or have never heard of any of the artists, don’t brush off the concert as a waste of time. FallFest is all about having fun, and you can’t do that just by sitting in your room all night. So, go out, have fun, listen to some good music, make friends and laugh. Enjoy your time at WVU and make every thing and every moment count. daa&e@mail.wvu.edu

Classic Morgantown bars and restaurants offer tradition BY CHARLES YOUNG A&E WRITER

The novelty of eating in the dining halls wears off, cooking for yourself can get boring and drinking warm Natural Light at your buddy’s house in Sunnyside is just disgusting. Luckily, Morgantown is home to countless bars and restaurants to break up the monotony. If you take the time to look, you’ll find somewhere that fits every appetite, occasion and price range. Morgantown Brewing Company Located next to the Monongahela River just off Beechurst Avenue, the Morgantown Brewing Company offers a selection of handcrafted microbrews made on the premises by local brewers; not to mention their menu featuring interesting, bold twists on classic bar foods and

snacks. The MBC has two bars, a dining area and a shaded deck out back. Along with its food and drink options, the brewery also hosts live music inside and out. The staff is friendly and speedy, the food is always a rewarding adventure and the beers are local and original. Of all the great beers available in town, nothing else quite compares to the brewery’s signature beverage: the Alpha Blonde. Mario’s Fishbowl Students at West Virginia University have been going to Mario’s Fishbowl for more than 60 years to eat their simple, homestyle cooking and drink a draft beer served in one of their legendary frosted fishbowl glasses. Before you ask, no, they’re not actual fishbowls, but the restaurant’s namesake goblets got their moniker because they’re

so large, you’ll need two hands to hold it. The restaurant recently opened a second location in Evansdale, which offers the same great food and drinks Morgantown residents have loved since 1949, but it’s worth the trek up the hill to check out the original location on Richwood Avenue. Besides, its choices of food and drink and the familial atmosphere, the original location has Morgantown history plastered on almost every surface. Generations of Mountaineers have decorated its walls with notes, signs and messages you can spend hours reading. If you go in, take a look at the walls and ceilings – you’ll discover something new every time you’re there. Black Bear Burritos Their menu offers a little something for everyone including vegan options, twists on traditional

Mexican dishes, children’s menus, dessert options and a stellar selection of craft beers. Like Mario’s, Black Bear recently opened a second location on the Evansdale Campus but again, there’s nothing quite like the original, which is located on Pleasant Street right across from 123. Because the menu, beer selections and live attractions vary, be sure to stop in frequently to check out the changes. The Rusted Musket Eating a massive, latenight sandwich from The Rusted Musket in Sunnyside is another Morgantown tradition. Generations of Mountaineers have ended a long night of partying by ordering one the Musket’s french fry-laden, double or triple-decker sandwiches, each of which are named after a different city. Although the menu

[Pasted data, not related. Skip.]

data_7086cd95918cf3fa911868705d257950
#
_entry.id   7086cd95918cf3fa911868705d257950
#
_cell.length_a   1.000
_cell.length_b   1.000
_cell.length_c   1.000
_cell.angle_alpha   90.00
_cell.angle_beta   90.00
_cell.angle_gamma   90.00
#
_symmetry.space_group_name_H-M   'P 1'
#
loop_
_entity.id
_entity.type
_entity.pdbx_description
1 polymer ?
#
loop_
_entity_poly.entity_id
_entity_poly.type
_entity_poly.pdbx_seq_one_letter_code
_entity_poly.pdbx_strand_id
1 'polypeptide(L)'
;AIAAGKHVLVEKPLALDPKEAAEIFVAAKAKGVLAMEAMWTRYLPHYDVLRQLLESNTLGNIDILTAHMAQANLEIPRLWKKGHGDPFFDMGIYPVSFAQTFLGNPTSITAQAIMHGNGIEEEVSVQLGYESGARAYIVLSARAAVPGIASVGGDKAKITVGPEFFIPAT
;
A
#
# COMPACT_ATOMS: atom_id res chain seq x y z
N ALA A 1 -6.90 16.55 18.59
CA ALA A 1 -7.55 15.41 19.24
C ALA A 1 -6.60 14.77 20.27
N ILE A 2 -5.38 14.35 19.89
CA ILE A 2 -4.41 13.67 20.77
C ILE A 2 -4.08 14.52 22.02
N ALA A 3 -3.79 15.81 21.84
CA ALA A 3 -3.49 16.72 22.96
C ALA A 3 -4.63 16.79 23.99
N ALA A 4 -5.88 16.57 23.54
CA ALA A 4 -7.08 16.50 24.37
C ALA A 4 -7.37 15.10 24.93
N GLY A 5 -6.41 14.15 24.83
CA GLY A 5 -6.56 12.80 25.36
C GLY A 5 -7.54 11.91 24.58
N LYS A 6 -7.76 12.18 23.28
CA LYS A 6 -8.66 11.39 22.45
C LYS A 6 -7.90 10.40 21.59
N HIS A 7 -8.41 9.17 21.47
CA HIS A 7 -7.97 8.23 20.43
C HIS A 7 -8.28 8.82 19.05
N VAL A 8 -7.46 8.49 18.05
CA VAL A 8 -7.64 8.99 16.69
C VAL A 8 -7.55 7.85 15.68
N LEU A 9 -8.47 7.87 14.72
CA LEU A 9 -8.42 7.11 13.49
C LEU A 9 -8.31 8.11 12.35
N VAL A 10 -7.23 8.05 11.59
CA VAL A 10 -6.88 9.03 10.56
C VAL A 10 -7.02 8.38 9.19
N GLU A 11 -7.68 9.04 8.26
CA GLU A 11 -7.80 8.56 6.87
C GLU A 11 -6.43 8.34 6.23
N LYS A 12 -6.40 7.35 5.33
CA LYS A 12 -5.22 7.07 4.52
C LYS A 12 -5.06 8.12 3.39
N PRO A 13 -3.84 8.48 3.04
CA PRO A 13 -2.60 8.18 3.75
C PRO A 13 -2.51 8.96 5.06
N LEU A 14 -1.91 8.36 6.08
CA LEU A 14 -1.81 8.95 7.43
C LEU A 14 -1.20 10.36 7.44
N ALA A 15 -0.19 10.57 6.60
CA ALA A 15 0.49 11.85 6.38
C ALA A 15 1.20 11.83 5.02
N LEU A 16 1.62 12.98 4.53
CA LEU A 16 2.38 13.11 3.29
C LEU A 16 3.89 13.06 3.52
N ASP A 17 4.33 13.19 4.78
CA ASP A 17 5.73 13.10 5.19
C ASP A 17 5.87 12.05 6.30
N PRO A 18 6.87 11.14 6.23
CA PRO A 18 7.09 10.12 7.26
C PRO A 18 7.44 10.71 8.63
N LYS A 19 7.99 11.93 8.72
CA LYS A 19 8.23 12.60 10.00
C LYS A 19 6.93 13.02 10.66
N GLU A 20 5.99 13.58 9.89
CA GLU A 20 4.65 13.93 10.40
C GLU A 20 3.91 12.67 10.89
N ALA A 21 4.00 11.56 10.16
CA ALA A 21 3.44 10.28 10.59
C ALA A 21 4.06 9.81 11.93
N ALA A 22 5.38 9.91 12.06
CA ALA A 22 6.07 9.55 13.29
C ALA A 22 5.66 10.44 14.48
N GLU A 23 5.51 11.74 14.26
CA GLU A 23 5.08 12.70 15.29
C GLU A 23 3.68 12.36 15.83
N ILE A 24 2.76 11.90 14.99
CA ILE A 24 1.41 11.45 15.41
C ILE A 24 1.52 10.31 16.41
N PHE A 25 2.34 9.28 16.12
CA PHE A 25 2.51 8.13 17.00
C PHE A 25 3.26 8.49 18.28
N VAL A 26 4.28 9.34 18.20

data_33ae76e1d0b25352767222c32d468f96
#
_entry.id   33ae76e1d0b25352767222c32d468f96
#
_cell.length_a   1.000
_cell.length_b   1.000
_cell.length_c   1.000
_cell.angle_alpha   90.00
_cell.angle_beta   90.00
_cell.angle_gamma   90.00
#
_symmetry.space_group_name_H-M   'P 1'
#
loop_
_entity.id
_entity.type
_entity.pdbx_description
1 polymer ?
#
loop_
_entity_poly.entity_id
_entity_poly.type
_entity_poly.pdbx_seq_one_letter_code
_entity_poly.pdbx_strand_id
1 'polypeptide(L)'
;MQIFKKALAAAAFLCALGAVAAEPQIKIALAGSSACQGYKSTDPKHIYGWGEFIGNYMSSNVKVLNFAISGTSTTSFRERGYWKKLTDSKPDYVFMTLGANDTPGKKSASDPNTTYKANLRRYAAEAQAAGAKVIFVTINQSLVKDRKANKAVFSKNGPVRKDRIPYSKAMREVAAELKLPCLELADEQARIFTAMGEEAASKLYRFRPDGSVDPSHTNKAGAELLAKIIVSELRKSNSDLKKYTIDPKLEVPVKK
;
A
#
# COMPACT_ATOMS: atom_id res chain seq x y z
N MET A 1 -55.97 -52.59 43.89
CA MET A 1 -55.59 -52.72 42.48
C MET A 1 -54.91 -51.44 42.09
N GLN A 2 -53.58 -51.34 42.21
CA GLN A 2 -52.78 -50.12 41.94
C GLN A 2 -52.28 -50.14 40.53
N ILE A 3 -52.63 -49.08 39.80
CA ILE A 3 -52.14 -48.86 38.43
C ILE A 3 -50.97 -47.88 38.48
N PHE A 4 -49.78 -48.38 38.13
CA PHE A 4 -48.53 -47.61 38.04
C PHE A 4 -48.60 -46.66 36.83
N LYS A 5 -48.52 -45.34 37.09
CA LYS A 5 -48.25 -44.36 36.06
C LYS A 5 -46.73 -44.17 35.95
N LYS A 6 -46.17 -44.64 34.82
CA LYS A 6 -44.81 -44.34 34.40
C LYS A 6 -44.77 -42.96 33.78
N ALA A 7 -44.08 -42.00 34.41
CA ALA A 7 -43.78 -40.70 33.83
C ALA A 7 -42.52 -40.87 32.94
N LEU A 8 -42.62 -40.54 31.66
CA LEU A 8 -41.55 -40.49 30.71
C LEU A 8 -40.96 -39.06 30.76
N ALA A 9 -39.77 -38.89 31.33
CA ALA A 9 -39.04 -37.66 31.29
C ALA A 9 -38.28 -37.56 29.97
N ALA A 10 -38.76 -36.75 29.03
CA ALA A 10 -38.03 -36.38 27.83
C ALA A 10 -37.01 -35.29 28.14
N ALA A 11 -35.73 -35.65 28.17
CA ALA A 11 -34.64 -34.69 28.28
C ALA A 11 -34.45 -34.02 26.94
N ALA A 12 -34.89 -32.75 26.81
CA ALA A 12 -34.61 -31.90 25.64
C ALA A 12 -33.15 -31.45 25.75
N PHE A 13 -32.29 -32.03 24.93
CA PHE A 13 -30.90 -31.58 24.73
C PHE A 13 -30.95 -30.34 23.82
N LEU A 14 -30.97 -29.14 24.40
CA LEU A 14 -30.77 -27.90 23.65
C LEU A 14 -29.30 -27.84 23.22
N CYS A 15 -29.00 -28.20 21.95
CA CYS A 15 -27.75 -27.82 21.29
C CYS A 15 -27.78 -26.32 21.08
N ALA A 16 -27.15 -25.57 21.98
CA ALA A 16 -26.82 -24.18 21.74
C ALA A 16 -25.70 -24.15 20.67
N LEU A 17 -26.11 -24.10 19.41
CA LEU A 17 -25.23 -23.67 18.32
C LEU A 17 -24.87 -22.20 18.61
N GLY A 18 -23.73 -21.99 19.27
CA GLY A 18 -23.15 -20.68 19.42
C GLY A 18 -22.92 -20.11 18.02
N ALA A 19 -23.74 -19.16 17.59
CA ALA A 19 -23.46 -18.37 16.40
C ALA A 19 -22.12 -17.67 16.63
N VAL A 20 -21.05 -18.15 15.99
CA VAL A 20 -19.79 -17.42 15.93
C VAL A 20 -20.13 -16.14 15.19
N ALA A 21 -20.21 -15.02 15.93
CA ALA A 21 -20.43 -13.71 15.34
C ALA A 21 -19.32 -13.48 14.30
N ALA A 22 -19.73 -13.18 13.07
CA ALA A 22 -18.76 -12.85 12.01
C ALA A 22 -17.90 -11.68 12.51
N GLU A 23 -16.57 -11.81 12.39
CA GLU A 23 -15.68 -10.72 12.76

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Black Bear Burritos supplies a rustic Appalachian feel, vegan options and craft beer. offers appetizers, salads, burgers and wings, most of the late night favorite’s patrons go for the mammoth sandwiches, often choosing their meal at random by naming the first city that comes to mind. Aside from the gargantuan size and affordability of their fare, the Musket is another location that bears

the mark of its customers. For years, the restaurant has had a standing policy of letting diners write on its walls, often to very humorous effect. Stop in, sober up with a sandwich you may or may not remember buying and scrawl a message on the crowded wall. daa&e@mail.wvu.edu


52 | MOUNTAINEER SURVIVAL GUIDE

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The DJs and rappers of Morgantown to watch BY HILARIE PETTRY CORRESPONDENT

So, you’re done studying and you’re wondering who makes the parties “pop” and the beats drop at WVU. Look no further; these “homeboys” call West Virginia their home. Let’s map out some of the people who make music and make Morgantown the place to be. Huey Mack Most people would say that Huey Mack is Morgantown’s original rap star, and those people would be correct. Huey Mack lived in

Morgantown for most of his life and is constantly doing big things. Best known for his Carly Rae Jepsen “Call Me Maybe” remix, Huey has became quite the hometown star. He has performed alongside Snoop Dogg, Wiz Khalifa and others. Huey Mack’s music can be found on iTunes, so check out his newest song, “My Soul.” Ponce De’Leioun De’Leioun was recently named “Next To Blow Artist” by Grammy Award-winning YoRapsMagazine, and they couldn’t be more accurate. Ponce has a drive and knack for music not found in